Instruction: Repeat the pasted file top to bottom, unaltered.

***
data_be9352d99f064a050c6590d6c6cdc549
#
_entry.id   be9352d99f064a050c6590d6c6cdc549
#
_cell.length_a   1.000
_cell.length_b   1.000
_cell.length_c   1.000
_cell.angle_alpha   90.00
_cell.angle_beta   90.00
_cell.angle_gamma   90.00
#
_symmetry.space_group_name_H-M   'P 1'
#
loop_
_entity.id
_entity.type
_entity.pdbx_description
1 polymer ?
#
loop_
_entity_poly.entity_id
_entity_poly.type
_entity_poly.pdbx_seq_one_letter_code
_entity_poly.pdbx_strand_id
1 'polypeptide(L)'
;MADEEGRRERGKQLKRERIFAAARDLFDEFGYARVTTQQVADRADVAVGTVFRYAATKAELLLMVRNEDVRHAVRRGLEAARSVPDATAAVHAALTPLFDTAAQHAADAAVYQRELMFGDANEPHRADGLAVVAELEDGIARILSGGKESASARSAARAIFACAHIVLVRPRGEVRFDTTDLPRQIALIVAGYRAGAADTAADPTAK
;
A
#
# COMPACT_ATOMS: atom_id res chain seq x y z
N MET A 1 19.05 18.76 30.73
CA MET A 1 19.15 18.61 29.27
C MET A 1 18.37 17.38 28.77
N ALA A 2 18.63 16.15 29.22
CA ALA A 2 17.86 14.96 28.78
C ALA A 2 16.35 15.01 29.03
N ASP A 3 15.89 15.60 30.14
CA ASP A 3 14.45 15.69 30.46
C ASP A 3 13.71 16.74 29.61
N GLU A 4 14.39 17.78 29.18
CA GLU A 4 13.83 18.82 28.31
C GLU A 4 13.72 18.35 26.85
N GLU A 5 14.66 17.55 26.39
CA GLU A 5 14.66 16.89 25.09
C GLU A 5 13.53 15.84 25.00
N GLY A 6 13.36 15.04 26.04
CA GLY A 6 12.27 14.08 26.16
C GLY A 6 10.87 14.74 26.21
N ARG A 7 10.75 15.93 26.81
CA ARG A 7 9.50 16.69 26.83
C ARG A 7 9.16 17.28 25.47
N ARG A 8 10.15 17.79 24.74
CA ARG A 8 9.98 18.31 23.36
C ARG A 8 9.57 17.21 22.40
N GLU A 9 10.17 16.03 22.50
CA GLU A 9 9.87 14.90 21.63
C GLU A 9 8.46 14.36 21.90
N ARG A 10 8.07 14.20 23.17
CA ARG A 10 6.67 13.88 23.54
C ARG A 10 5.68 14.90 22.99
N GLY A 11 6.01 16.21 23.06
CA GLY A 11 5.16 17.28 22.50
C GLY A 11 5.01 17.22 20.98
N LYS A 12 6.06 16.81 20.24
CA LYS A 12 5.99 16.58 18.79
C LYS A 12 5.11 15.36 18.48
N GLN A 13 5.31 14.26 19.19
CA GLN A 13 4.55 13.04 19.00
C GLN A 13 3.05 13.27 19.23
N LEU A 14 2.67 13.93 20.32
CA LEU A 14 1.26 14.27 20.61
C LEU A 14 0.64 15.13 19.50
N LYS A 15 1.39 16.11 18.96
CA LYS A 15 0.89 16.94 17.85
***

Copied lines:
data_be9352d99f064a050c6590d6c6cdc549
#
_entry.id   be9352d99f064a050c6590d6c6cdc549
#
_cell.length_a   1.000
_cell.length_b   1.000
_cell.length_c   1.000
_cell.angle_alpha   90.00
_cell.angle_beta   90.00
_cell.angle_gamma   90.00
#
_symmetry.space_group_name_H-M   'P 1'
#
loop_
_entity.id
_entity.type
_entity.pdbx_description
1 polymer ?
#
loop_
_entity_poly.entity_id
_entity_poly.type
_entity_poly.pdbx_seq_one_letter_code
_entity_poly.pdbx_strand_id
1 'polypeptide(L)'
;MADEEGRRERGKQLKRERIFAAARDLFDEFGYARVTTQQVADRADVAVGTVFRYAATKAELLLMVRNEDVRHAVRRGLEAARSVPDATAAVHAALTPLFDTAAQHAADAAVYQRELMFGDANEPHRADGLAVVAELEDGIARILSGGKESASARSAARAIFACAHIVLVRPRGEVRFDTTDLPRQIALIVAGYRAGAADTAADPTAK
;
A
#
# COMPACT_ATOMS: atom_id res chain seq x y z
N MET A 1 19.05 18.76 30.73
CA MET A 1 19.15 18.61 29.27
C MET A 1 18.37 17.38 28.77
N ALA A 2 18.63 16.15 29.22
CA ALA A 2 17.86 14.96 28.78
C ALA A 2 16.35 15.01 29.03
N ASP A 3 15.89 15.60 30.14
CA ASP A 3 14.45 15.69 30.46
C ASP A 3 13.71 16.74 29.61
N GLU A 4 14.39 17.78 29.18
CA GLU A 4 13.83 18.82 28.31
C GLU A 4 13.72 18.35 26.85
N GLU A 5 14.66 17.55 26.39
CA GLU A 5 14.66 16.89 25.09
C GLU A 5 13.53 15.84 25.00
N GLY A 6 13.36 15.04 26.04
CA GLY A 6 12.27 14.08 26.16
C GLY A 6 10.87 14.74 26.21
N ARG A 7 10.75 15.93 26.81
CA ARG A 7 9.50 16.69 26.83
C ARG A 7 9.16 17.28 25.47
N ARG A 8 10.15 17.79 24.74
CA ARG A 8 9.98 18.31 23.36
C ARG A 8 9.57 17.21 22.40
N GLU A 9 10.17 16.03 22.50
CA GLU A 9 9.87 14.90 21.63
C GLU A 9 8.46 14.36 21.90
N ARG A 10 8.07 14.20 23.17
CA ARG A 10 6.67 13.88 23.54
C ARG A 10 5.68 14.90 22.99
N GLY A 11 6.01 16.21 23.06
CA GLY A 11 5.16 17.28 22.50
C GLY A 11 5.01 17.22 20.98
N LYS A 12 6.06 16.81 20.24
CA LYS A 12 5.99 16.58 18.79
C LYS A 12 5.11 15.36 18.48
N GLN A 13 5.31 14.26 19.19
CA GLN A 13 4.55 13.04 19.00
C GLN A 13 3.05 13.27 19.23
N LEU A 14 2.67 13.93 20.32
CA LEU A 14 1.26 14.27 20.61
C LEU A 14 0.64 15.13 19.50
N LYS A 15 1.39 16.11 18.96
CA LYS A 15 0.89 16.94 17.85